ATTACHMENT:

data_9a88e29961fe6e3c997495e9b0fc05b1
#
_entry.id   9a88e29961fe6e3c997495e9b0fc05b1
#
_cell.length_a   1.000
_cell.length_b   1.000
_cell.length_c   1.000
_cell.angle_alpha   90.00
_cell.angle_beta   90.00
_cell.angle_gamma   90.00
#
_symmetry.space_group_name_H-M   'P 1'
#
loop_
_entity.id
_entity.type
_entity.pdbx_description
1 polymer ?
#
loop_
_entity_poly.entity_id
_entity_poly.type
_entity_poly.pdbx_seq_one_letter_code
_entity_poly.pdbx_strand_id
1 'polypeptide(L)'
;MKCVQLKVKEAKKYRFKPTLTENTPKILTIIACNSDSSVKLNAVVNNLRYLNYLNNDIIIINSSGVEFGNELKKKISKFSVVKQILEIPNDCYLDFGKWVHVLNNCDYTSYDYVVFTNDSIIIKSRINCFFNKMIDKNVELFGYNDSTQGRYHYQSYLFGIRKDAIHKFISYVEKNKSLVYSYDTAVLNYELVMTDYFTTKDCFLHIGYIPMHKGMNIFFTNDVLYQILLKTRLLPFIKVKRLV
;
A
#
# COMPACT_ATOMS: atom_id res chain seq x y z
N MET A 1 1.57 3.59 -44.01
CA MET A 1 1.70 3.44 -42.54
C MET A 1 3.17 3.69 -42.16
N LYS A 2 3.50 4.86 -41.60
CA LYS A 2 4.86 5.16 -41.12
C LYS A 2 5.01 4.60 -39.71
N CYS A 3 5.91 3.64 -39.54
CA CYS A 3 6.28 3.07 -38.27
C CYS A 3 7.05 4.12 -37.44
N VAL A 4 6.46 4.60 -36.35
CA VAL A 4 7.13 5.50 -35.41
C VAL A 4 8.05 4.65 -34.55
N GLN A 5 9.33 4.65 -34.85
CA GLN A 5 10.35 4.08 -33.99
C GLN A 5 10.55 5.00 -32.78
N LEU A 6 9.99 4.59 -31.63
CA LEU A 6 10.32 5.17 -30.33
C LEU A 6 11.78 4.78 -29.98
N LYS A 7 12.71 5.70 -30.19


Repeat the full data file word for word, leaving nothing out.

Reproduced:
data_9a88e29961fe6e3c997495e9b0fc05b1
#
_entry.id   9a88e29961fe6e3c997495e9b0fc05b1
#
_cell.length_a   1.000
_cell.length_b   1.000
_cell.length_c   1.000
_cell.angle_alpha   90.00
_cell.angle_beta   90.00
_cell.angle_gamma   90.00
#
_symmetry.space_group_name_H-M   'P 1'
#
loop_
_entity.id
_entity.type
_entity.pdbx_description
1 polymer ?
#
loop_
_entity_poly.entity_id
_entity_poly.type
_entity_poly.pdbx_seq_one_letter_code
_entity_poly.pdbx_strand_id
1 'polypeptide(L)'
;MKCVQLKVKEAKKYRFKPTLTENTPKILTIIACNSDSSVKLNAVVNNLRYLNYLNNDIIIINSSGVEFGNELKKKISKFSVVKQILEIPNDCYLDFGKWVHVLNNCDYTSYDYVVFTNDSIIIKSRINCFFNKMIDKNVELFGYNDSTQGRYHYQSYLFGIRKDAIHKFISYVEKNKSLVYSYDTAVLNYELVMTDYFTTKDCFLHIGYIPMHKGMNIFFTNDVLYQILLKTRLLPFIKVKRLV
;
A
#
# COMPACT_ATOMS: atom_id res chain seq x y z
N MET A 1 1.57 3.59 -44.01
CA MET A 1 1.70 3.44 -42.54
C MET A 1 3.17 3.69 -42.16
N LYS A 2 3.50 4.86 -41.60
CA LYS A 2 4.86 5.16 -41.12
C LYS A 2 5.01 4.60 -39.71
N CYS A 3 5.91 3.64 -39.54
CA CYS A 3 6.28 3.07 -38.27
C CYS A 3 7.05 4.12 -37.44
N VAL A 4 6.46 4.60 -36.35
CA VAL A 4 7.13 5.50 -35.41
C VAL A 4 8.05 4.65 -34.55
N GLN A 5 9.33 4.65 -34.85
CA GLN A 5 10.35 4.08 -33.99
C GLN A 5 10.55 5.00 -32.78
N LEU A 6 9.99 4.59 -31.63
CA LEU A 6 10.32 5.17 -30.33
C LEU A 6 11.78 4.78 -29.98
N LYS A 7 12.71 5.70 -30.19